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Well over 2m spent on equipping for colour

By Michael Henfield

A massive capital outlay has gone into equipping the studios at ATV Centre for full colour operation.

For colour is costly. Each of the 12 colour cameras used in the studios cost £17,500. A videotape machine (and ATV has six of them in Birmingham) costs around £60,000.

In all, ATV has spent well over £2m on equipping for colour. The company considers the equipment used the finest available in the world.

One of the most interesting features of the studios is a computer-type lighting system which can memorise any particular lighting scene - and reproduce it again at the touch of a button. A hundred different lighting combinations are available at the main studio.

Studio 1 has a working area of 93ft. by 50ft., excluding a 16ft.-deep pull-back area under the control room. It has four EMI cameras and an audience seating capacity of 192.

Studio 2 has four EMI cameras and there are three more in Studio 3. The small presentation studio in the Centre contains another EMI camera.

Outside broadcasting units now operate from the Centre. There are two units, each with four Philips colour cameras, ready to go out on location.

When out, ATV engineers can use either a Post Office circuit to get the pictures back to base or, if a circuit is not readily available, set up special microwave links.

Monitor

Other production facilities include a producers' viewing room next to studio control. This room has a colour monitor.

There are also film editing rooms with dubbing and transfer facilities, a film theatre and two film preview rooms.

Caption scanners in the Centre can convert white lettering on a black background into full colour lettering and background.

The highly expensive telecine equipment - the machines which enable filmed material to be shown on the screen - were specially adapted by the manufacturers for ATV's own requirements so that the best possible "colour balance" could be obtained.

Mr. Gerry Kaye, ATV's Head of Engineering, stresses that in spite of the complicated nature of colour operations the company has kept the studio set-up as simple as possible.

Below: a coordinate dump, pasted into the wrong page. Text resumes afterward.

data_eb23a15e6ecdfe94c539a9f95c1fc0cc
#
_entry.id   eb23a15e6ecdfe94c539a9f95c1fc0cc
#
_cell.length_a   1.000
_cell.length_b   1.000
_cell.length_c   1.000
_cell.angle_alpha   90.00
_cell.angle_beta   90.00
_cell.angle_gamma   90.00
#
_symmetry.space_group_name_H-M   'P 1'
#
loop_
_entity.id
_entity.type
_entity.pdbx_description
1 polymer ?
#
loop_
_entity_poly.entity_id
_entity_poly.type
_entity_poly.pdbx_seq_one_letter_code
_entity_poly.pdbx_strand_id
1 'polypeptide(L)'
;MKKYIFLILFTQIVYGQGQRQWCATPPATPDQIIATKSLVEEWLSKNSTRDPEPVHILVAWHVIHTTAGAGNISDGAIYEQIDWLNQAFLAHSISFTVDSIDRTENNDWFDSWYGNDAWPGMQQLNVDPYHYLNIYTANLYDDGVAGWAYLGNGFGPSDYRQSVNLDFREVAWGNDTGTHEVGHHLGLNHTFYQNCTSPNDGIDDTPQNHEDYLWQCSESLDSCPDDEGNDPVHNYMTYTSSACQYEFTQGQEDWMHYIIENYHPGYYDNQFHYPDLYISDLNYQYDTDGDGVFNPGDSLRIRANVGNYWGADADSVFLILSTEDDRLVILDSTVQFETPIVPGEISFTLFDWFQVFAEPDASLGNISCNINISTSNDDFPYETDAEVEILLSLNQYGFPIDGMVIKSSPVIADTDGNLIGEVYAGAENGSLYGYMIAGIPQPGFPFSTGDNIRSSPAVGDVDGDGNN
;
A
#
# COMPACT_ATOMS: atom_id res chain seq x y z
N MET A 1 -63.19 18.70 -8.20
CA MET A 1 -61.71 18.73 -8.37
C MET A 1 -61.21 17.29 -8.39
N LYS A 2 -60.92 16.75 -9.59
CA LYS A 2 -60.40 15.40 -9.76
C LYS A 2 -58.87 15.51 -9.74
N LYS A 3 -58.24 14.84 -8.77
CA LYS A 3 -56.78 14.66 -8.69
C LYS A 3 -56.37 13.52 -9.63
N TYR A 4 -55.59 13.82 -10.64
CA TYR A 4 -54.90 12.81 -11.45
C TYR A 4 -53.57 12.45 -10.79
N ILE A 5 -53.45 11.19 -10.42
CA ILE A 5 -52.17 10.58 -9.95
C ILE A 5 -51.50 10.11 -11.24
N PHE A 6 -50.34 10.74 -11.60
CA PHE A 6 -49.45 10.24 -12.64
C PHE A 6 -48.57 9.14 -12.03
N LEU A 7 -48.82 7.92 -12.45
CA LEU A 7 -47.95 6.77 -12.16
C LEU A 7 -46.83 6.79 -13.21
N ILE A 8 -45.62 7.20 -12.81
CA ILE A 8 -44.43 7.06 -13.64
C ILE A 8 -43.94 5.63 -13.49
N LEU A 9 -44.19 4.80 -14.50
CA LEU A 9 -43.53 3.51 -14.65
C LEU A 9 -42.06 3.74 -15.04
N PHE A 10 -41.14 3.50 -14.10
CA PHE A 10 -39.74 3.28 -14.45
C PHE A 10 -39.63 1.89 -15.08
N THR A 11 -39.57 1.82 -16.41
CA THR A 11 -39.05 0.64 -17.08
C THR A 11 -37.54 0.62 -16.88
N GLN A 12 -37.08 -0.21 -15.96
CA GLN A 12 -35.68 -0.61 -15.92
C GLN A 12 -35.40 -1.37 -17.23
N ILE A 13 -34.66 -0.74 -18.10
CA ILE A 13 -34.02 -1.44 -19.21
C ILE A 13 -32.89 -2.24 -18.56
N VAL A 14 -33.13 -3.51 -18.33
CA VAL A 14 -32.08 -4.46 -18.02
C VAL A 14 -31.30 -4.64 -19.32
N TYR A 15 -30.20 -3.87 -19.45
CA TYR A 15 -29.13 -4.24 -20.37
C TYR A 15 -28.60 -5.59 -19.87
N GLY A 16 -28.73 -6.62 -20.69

"We believe that simplicity means reliability," he said. "With the equipment we have here the Centre can produce the best possible colour results."

The studios "float" on a platform of sound insulating material.

The first presentations to come from them were made in mid-1969 with continuity announcements. The three studios were then brought into full use.

Now more than 10m. viewers in an area extending from Stoke-on-Trent in the north to Newbury in the south and from Montgomeryshire in the west to The Fens in the east can see ATV programmes from the centre in the heart of Birmingham.

Pictures go out from the centre to the transmitters at Lichfield (which handles black and white 405 lines) and Sutton Coldfield (625 lines and colour).

Floating floor gives technical flexibility

To attain maximum efficiency in servicing, some areas of the new ATV Centre have been fitted with special floors by the Floating Floors Division of the Metal Castings Doehler Co., of Worcester.

The floating floor technique developed by MCD is a secondary flooring system using interlocked pressure diecast aluminium modules supported on adjustable pedestals.

Each module is removable by one person using a suction cup tool, thus giving immediate and easy access to all underfloor service such as electrical or piping systems and so on. The standard floating floor had a load carrying capability in excess of 2,500lbs.

The contract includes flooring for control, test areas and corridors and also specifies carpets of some portions. Another feature of the flooring is that it has great adhesive strength and modules can be supplied carpeted ready for laying.

Floating floor modules are of great tensile strength, will not warp and being pressure die-cast from aluminium are light in weight thus easy to handle and with no maintenance problems.

sub-TV Image

ATV Centre by Night

The new ATV Centre by night. A recent picture of the building which is in use but still under construction, taken by the Birmingham Post Studios.

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